CAPITAL REGION, N.Y. (NEWS10) — Greene County Administrator Shaun Groden says he shared some choice words in a call with NYS Tuesday. Groden says he thinks the state dropped the ball when it comes to COVID cases in prisons. His perfect example — a positive staff member at Greene Correctional Facility reportedly spread COVID-19 to their spouse who works in Columbia County.
“This is our worst fear, we brought this up with the control group a month ago, and now bang, it’s happened,” Groden says in a phone call with NEWS10’s Mikhaela Singleton.
As NEWS10 reported, a massive outbreak came to light October 13 and there are still 86 infected inmates and an unknown number of staff at the state prison, according to the latest update on the Department of Corrections and Community Supervision website.
We now know there are 26 sick nursing home residents and three infected staff at the Ghent Assisted Living facility inside Whittier Place. That spike likely ties back to one couple who both test positive — one spouse works at Greene Correctional, the other is a custodian at the nursing home, according to Columbia County Public Health Director Jack Mabb.
“For quite a while there last week he was the only case among the staff, we feel pretty strongly about that at this point,” Mabb says of the infection’s possible source.
Groden says on top of all that, another infected Greene Correctional staff member also exposed their child at Greeneville Elementary School and the whole school shut down Monday.
The NYS Department of Corrections and Community Supervision confirms Greene Correctional staff got their first tests done courtesy of Greene County staff Monday afternoon. Groden says they waited too long and testing state employees shouldn’t fall on his shoulders.
“They should be taking care of their own employees! Why am I taking care of state employees? Who don’t even live in my county? This is wrong. The state is not handling this outbreak at the prison properly,” he says in frustration.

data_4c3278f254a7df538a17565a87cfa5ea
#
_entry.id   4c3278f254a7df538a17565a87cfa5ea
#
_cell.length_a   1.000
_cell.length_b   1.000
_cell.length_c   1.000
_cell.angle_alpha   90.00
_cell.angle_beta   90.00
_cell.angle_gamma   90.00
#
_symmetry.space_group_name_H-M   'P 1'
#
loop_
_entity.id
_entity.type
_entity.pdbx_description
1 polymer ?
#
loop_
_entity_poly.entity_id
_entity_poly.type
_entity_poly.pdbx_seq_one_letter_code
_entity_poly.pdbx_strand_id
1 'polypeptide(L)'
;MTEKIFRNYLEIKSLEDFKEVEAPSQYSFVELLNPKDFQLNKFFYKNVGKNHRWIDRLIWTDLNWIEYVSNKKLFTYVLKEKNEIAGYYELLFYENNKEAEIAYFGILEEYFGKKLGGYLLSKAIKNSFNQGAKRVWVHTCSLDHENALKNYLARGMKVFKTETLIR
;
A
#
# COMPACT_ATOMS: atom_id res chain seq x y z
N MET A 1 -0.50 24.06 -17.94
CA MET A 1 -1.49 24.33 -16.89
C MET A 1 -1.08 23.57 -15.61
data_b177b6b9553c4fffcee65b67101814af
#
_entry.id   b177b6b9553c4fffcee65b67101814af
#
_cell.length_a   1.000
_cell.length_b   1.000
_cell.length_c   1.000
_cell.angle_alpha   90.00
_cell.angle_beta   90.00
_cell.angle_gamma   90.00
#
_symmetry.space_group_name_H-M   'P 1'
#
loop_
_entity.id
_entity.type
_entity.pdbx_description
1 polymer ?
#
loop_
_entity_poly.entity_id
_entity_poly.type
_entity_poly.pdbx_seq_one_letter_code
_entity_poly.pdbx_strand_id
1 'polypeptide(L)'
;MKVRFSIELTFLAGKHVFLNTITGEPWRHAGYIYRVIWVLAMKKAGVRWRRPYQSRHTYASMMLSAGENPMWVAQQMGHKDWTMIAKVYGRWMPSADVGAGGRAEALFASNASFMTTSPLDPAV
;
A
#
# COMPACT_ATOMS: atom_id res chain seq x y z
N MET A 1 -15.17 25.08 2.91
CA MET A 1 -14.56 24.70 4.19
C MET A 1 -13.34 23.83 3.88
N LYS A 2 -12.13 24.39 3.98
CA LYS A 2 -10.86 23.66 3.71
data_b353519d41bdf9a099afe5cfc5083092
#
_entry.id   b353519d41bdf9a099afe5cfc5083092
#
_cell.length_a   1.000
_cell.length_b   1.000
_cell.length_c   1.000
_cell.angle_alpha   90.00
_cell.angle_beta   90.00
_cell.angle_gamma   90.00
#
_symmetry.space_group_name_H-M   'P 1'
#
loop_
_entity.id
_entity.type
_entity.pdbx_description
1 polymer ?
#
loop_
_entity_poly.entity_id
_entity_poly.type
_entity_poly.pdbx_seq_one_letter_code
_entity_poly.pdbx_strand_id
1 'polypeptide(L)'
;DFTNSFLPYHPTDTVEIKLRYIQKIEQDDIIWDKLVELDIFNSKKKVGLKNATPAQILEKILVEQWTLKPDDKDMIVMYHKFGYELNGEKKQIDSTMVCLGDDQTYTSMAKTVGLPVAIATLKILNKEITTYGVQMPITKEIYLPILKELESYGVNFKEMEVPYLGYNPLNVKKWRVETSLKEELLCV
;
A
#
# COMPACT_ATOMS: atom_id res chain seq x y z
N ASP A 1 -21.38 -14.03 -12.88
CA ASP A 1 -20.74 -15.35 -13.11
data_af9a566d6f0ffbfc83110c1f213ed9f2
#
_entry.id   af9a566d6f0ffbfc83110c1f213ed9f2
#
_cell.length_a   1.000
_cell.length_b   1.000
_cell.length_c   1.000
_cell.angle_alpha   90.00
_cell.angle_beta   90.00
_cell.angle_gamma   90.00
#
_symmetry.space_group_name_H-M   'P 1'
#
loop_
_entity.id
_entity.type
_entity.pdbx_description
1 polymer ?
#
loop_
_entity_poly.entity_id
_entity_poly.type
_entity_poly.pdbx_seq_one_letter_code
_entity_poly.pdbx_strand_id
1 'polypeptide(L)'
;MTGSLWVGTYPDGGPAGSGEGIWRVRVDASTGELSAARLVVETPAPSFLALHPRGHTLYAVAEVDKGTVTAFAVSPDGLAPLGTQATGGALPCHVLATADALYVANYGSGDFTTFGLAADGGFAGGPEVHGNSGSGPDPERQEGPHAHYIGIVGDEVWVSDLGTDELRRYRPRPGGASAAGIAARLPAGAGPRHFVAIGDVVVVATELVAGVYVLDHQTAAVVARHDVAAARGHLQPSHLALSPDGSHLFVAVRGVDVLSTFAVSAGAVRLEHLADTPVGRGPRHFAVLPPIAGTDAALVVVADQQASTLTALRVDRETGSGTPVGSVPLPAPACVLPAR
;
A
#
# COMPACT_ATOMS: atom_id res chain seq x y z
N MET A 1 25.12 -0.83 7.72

Mabb says for him, it’s been like pulling teeth to get info from DOCCS, even after 16 staff tested positive at the Brookwood Secure Center for Juveniles. Now it’s even worse with a COVID spike trickling into one of the most vulnerable populations in his county.
“As a state agency, they need to be more transparent. Contact tracing is difficult enough as it is without getting cooperation,” he says.
Mabb says at the end of the day for him, it comes down to whether or not all state agencies are being as vigilant with testing, sanitizing, and PPE as they claim to be.
“None of us want to do it, we’re all sick and tired of it, but we’ve got probably eight more months of it, and I think we just have to hang in there,” he says.
Groden says his biggest worry for Greene County’s future is how the spike at the prison will affect families and businesses in the community. Governor Cuomo recently announced movie theaters could reopen, starting October 23. However, Groden says Greene County is excluded from that reopening, in part due to the case numbers inflated by the outbreak at Greene Correctional Facility.
“I’m fearful if this thing gets worse, the governor may declare a hotspot and walk back other businesses that have been limping along in their 50 percent capacity reopening,” Groden says. “We’re a small, rural county, we can’t survive that way.”
“The governor requires nursing homes to test their staff once a week because they are dealing with a confined population and an infirm population. He doesn’t require the staff in a prison to be tested, but who is more infirm and more isolated than an inmate?” he goes on.
Groden says he plans to hold a press conference Wednesday to formally call on Governor Cuomo to remove prison COVID cases from county numbers reported to the state and measured for reopening metrics.
“The staff, they are commuting from five or six surrounding counties. Not all of them live in Greene County, and the inmates, as far as I know, the inmates will not be attending any movie theaters this weekend in Greene County. They’re in jail, in prison, so those cases should not be included in the overall count,” he explains.
He also calls on NYS to mandate and provide testing for prison staff. He says although his small department of five nurses tested 97 Greene Correctional staff Monday, that’s only a fraction of the employees and his area doesn’t have the resources to test and return results as quickly as such a large facility needs.
“I don’t have a budget of some of our larger counties. My public health department is made up of five or six nurses who have been working seven days a week, non-stop since March. They’ve missed Mother’s Day, Easter, Memorial Day, July 4 and we’re already scheduling them for Thanksgiving and Christmas and New Year’s. We have no choice because we need to be here for people, but we’re exhausted. The state is not helping. As a matter of fact, they’re hurting our efforts,” Groden says.
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